UK mining company claims world-first battery-grade lithium carbonate extracted from mica crystals


British Lithium, a mining company based in Cornwall, UK, has announced that it is the first in the world to successfully extract lithium carbonate from shards of mica crystals.

According to the company’s announcement, the lithium was produced at pilot scale from the mica in granite in their new pilot plant near Roche.

“New processes are normally piloted during the definitive feasibility stage but, as lithium has never been produced commercially from mica before, de-risking our proprietary technology is an important step in developing our project,” said Chief Executive Andrew Smith.

“Doing it now allows us to operate in real world conditions using actual site water and locally sourced commercial reagents. We’re delighted with the rapid progress we’ve made, but there’s still a long road ahead in terms of refining and optimising the process.”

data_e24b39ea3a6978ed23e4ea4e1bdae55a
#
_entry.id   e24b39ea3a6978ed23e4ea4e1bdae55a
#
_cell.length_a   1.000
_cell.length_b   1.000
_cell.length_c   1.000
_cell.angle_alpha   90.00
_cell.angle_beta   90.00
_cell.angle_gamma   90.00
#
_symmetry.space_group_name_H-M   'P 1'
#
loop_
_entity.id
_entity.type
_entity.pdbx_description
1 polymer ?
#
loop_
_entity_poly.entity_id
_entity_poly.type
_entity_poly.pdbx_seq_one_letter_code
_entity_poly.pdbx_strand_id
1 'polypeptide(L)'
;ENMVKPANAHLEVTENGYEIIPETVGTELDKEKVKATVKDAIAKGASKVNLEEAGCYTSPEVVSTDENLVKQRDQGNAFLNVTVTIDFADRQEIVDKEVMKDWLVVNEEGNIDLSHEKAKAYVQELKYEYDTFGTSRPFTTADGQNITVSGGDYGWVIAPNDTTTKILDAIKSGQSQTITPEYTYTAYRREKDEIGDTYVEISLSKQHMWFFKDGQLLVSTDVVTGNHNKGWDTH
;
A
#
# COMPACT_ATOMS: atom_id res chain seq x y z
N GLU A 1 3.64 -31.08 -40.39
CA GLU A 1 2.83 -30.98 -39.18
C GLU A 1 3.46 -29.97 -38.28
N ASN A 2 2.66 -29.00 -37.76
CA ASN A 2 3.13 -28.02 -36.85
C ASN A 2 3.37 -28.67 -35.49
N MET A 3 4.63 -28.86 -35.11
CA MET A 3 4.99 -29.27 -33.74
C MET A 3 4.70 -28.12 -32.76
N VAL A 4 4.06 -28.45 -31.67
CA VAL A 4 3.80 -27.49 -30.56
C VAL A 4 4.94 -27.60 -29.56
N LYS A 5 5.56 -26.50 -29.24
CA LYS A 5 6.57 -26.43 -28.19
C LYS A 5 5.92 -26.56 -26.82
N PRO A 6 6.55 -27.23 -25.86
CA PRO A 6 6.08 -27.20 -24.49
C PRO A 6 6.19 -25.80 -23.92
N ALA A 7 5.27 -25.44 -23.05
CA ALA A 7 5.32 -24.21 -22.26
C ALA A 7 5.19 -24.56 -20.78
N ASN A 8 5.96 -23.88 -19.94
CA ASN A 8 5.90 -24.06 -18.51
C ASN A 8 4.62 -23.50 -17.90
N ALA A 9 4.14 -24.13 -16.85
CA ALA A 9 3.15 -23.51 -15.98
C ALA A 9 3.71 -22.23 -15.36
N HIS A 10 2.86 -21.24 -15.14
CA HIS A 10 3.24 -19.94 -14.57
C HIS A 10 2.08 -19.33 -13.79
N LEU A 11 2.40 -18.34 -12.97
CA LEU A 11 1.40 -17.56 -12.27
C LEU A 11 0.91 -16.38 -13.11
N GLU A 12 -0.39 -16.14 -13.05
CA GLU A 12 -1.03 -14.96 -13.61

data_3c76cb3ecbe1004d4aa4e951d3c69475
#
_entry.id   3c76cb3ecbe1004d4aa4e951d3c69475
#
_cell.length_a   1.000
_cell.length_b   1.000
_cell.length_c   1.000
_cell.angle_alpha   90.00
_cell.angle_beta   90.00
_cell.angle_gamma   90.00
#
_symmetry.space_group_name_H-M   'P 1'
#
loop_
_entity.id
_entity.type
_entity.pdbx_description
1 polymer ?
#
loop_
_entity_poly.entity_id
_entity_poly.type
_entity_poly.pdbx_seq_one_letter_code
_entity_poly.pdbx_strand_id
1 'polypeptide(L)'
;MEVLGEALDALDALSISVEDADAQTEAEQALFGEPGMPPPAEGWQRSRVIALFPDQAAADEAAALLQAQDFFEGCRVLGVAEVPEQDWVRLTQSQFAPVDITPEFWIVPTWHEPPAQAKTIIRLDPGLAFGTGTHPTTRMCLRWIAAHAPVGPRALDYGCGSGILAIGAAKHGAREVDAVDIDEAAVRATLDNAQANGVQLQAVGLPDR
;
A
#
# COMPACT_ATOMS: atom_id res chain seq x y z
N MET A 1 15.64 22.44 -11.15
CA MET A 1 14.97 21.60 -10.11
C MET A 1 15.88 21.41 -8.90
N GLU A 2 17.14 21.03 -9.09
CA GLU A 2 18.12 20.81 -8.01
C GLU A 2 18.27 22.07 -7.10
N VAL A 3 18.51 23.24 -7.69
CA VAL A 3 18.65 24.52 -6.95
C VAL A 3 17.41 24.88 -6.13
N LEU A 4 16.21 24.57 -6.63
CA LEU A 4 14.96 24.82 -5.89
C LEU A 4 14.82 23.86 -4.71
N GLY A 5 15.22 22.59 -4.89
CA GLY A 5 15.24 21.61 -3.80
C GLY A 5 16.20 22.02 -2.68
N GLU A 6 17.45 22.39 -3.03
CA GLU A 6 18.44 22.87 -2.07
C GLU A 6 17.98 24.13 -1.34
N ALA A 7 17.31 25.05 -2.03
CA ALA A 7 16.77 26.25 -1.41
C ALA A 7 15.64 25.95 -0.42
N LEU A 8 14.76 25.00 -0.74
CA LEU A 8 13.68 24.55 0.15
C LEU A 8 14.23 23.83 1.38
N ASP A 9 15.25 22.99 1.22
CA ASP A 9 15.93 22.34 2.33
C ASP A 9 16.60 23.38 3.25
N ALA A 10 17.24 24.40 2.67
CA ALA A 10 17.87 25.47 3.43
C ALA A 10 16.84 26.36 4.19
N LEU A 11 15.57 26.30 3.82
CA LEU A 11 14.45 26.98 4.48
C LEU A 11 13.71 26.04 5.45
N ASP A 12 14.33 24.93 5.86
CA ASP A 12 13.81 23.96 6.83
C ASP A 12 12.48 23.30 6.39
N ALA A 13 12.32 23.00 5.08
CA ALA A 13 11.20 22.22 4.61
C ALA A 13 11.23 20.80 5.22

From early this year, British Lithium plans to produce 5 kg of lithium carbonate per day in its pilot facility.

After the method has been thoroughly developed, work on constructing a full-scale facility will commence.

“Our goal is to produce 21,000 tonnes of battery-grade lithium carbonate each year,” said British Lithium chair Roderick Smith.

“At the moment, we will be the only lithium producer in the world to be quarrying and refining on one site, which adds to the sustainability of the project.”

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